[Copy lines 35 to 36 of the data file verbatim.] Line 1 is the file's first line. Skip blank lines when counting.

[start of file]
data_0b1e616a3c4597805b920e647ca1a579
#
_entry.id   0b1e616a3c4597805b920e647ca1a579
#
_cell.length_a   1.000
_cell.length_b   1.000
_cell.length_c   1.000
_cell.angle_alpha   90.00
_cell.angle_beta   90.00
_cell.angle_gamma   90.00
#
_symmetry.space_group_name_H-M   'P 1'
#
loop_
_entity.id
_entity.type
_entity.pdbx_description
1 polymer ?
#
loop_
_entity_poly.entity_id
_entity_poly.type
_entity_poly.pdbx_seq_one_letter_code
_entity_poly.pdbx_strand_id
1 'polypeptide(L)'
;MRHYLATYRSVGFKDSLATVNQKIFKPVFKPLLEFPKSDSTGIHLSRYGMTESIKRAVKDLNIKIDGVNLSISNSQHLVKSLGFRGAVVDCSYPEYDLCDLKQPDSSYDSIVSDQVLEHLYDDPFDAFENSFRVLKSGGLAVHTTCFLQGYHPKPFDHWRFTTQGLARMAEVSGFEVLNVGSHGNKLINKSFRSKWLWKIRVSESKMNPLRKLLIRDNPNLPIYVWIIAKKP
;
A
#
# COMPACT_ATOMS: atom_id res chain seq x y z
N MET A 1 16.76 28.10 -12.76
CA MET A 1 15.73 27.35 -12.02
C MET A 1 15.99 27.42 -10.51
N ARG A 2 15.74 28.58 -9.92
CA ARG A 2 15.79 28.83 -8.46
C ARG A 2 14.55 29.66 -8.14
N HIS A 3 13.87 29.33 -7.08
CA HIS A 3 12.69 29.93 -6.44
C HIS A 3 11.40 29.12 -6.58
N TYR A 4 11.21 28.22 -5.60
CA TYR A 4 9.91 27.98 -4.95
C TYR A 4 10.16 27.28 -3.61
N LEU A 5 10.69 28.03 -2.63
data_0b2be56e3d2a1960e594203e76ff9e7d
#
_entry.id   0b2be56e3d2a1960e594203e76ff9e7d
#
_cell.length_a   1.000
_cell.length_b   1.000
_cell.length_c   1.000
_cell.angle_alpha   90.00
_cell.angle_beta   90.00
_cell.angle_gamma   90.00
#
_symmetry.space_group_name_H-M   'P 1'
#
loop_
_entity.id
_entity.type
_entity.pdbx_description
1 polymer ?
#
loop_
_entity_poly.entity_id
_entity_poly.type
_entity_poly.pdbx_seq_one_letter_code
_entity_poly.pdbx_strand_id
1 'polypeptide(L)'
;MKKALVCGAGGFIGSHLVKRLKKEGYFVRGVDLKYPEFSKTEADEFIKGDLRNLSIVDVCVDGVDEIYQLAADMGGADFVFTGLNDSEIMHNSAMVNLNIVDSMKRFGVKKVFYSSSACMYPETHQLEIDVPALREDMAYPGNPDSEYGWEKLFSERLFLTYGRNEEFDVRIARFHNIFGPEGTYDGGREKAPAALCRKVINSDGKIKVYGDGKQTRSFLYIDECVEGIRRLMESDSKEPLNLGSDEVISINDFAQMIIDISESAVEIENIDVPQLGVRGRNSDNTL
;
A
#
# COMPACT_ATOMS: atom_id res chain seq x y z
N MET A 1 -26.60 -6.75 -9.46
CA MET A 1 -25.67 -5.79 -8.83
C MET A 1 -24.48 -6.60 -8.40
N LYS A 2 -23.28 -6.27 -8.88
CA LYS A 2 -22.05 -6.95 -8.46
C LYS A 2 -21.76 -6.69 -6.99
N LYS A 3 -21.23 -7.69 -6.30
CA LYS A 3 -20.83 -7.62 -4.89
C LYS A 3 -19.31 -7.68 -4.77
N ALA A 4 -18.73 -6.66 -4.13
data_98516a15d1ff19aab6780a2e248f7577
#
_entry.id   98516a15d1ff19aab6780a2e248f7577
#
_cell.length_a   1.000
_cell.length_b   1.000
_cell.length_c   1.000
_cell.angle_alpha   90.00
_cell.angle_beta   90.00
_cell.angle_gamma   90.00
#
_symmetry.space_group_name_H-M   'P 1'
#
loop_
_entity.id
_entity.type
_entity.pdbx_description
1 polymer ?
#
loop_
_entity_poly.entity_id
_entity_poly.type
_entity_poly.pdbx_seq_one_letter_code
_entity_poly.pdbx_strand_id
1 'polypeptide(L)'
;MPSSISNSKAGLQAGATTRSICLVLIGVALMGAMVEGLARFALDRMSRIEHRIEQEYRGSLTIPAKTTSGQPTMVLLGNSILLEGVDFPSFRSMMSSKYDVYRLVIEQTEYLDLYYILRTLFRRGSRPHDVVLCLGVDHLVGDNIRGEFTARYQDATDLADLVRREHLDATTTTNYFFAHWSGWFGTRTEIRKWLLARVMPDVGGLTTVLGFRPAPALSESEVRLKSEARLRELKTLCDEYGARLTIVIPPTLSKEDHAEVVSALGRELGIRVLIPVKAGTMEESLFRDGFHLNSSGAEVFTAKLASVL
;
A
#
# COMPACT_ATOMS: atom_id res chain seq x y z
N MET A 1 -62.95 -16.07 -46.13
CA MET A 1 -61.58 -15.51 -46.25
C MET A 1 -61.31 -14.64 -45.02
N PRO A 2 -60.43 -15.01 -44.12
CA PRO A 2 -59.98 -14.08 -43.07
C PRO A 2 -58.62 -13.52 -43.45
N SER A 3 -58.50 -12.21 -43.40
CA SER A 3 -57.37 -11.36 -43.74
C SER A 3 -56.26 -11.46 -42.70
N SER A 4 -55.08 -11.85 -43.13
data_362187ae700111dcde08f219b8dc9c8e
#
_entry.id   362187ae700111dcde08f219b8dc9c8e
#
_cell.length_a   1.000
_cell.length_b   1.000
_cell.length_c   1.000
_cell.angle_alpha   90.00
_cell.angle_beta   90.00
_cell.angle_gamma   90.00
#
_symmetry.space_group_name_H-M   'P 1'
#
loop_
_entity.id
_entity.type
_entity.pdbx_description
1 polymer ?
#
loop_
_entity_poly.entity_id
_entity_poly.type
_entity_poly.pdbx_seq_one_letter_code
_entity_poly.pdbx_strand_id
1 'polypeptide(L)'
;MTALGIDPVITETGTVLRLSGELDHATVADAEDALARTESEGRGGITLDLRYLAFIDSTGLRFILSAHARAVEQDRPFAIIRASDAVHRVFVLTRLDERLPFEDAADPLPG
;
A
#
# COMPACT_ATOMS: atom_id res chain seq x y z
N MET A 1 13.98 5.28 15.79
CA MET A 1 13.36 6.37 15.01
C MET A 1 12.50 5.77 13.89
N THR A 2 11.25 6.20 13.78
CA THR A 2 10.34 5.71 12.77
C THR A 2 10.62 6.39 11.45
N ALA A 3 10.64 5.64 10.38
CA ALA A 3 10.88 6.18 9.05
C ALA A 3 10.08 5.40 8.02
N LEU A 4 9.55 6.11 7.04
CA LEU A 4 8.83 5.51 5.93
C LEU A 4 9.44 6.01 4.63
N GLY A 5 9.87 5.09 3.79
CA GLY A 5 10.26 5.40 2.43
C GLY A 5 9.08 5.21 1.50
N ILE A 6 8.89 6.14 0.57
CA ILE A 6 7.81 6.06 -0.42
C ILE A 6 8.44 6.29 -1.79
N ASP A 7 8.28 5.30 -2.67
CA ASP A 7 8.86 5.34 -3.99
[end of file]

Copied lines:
CA ARG A 2 15.79 28.83 -8.46
C ARG A 2 14.55 29.66 -8.14